Teens charged in alleged bullying of student who later committed suicide

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(CNN) — Three New Jersey teenagers were charged Wednesday with assault and robbery in what authorities described as the bullying of a 15-year-old high school freshman who committed suicide after he was attacked in March.

Ironically, New Jersey’s aggressive anti-bullying law was signed by Gov. Chis Christie on March 26, just two days before Morristown High School freshman Lennon Baldwin took his own life at his home.

Prosecutors cited the new law Wednesday in announcing charges stemming from an assault on Baldwin on March 6 and the robbery of Baldwin three days later.

“It is the toughest law on bullying in the nation,” Morris County, New Jersey, Prosecutor Robert Bianchi stated. “This case again underscores our need as a society to eradicate the bullying of our youth, as regrettable consequences such as this case, are far too numerous to be anywhere near acceptable.”

Morris County prosecutors charged two juveniles and an adult, 19-year-old Michael Conway, with assault, robbery, theft and making terroristic threats against Baldwin.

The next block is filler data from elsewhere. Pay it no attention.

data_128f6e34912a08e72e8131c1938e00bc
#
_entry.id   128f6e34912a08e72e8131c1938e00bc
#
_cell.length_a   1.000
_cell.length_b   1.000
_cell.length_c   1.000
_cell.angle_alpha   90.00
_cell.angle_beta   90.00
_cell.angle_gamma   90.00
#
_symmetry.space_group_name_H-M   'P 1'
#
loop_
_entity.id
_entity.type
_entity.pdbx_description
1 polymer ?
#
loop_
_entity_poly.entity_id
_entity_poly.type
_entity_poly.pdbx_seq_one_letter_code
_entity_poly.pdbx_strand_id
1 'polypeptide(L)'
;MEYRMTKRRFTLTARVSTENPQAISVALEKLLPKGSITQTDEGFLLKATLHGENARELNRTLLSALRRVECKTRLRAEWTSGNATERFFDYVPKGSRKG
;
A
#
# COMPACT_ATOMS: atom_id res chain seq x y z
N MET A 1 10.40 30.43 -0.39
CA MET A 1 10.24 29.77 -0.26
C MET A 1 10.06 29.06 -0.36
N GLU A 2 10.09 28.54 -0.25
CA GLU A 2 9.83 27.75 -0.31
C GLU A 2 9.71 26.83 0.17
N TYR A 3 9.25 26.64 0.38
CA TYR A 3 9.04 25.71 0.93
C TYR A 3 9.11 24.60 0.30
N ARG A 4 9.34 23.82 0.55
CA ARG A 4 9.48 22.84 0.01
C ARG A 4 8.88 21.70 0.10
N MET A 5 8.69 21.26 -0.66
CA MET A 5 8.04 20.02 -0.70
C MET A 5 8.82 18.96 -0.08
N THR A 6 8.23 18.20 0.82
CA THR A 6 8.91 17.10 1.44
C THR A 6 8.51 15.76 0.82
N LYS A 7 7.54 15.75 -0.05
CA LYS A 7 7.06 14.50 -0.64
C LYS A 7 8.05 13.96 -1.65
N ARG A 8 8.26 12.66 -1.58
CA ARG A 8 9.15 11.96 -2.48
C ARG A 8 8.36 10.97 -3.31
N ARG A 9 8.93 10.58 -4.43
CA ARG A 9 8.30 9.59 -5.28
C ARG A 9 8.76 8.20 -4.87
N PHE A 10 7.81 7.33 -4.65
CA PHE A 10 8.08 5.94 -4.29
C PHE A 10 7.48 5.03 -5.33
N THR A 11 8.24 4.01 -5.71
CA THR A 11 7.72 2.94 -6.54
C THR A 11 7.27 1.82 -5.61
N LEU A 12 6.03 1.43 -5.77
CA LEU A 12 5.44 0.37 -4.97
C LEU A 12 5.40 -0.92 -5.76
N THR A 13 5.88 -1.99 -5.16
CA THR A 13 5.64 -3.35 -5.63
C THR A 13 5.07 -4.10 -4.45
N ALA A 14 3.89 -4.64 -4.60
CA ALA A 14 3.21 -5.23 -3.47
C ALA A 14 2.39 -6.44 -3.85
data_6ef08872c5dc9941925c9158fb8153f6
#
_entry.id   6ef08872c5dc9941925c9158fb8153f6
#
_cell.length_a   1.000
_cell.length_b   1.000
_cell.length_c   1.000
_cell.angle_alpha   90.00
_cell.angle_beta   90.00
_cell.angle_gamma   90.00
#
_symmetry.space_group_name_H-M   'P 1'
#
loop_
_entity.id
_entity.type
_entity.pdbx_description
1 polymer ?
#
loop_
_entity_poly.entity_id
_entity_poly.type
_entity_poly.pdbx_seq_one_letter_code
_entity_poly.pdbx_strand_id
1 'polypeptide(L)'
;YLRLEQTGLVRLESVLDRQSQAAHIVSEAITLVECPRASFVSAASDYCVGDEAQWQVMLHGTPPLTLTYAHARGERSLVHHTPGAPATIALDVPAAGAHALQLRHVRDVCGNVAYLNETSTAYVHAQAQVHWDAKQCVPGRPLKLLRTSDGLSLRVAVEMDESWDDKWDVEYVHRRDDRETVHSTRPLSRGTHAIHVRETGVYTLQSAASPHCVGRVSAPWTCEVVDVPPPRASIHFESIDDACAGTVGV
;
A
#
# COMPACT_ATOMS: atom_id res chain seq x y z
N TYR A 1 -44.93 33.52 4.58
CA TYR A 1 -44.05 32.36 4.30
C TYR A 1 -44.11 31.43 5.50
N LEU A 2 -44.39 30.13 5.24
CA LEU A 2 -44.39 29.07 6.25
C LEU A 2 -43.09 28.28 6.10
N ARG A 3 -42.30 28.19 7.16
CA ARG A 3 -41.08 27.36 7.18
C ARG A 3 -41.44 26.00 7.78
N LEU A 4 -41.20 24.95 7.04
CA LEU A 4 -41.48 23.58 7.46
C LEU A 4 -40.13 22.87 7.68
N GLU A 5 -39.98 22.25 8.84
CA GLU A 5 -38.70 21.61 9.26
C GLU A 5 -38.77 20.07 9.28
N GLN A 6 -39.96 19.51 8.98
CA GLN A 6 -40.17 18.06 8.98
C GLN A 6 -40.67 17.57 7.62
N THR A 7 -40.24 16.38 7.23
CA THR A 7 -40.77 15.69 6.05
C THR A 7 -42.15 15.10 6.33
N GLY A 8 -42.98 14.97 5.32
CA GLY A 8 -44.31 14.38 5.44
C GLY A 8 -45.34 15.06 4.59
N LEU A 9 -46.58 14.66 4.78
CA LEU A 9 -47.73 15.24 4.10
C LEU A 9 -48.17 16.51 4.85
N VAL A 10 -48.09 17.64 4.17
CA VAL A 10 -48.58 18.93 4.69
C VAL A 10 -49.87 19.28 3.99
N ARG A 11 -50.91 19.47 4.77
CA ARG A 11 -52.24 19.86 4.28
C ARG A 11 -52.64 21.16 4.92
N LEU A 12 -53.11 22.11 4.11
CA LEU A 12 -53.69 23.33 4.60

According to a news release from the Morris County prosecutor’s office, Baldwin was assaulted at his high school, and the incident was caught on surveillance video. When school officials suspended his alleged assailant, the teenager “made numerous attempts to contact Mr. Baldwin for the purpose of instructing him to go to the school administration and tell them that the incident (assault) was.. a joke,” prosecutors said.

Baldwin did just that, according to the news release, but a suspension against the alleged assailant remained in effect. Prosecutors said Baldwin was accosted three days later in a parking lot by the first student and two more individuals who robbed and threatened him.

Nearly three weeks later, Baldwin “tragically took his own life,” prosecutors said in their release.

In addition to other charges, Conway also has been charged with lying to police. He is free on $1,500 bail.

The two juveniles have been released from detention facilities and remain under house arrest.

It could not immediately be determined whether the defendants have retained attorneys, or when the case will go to court.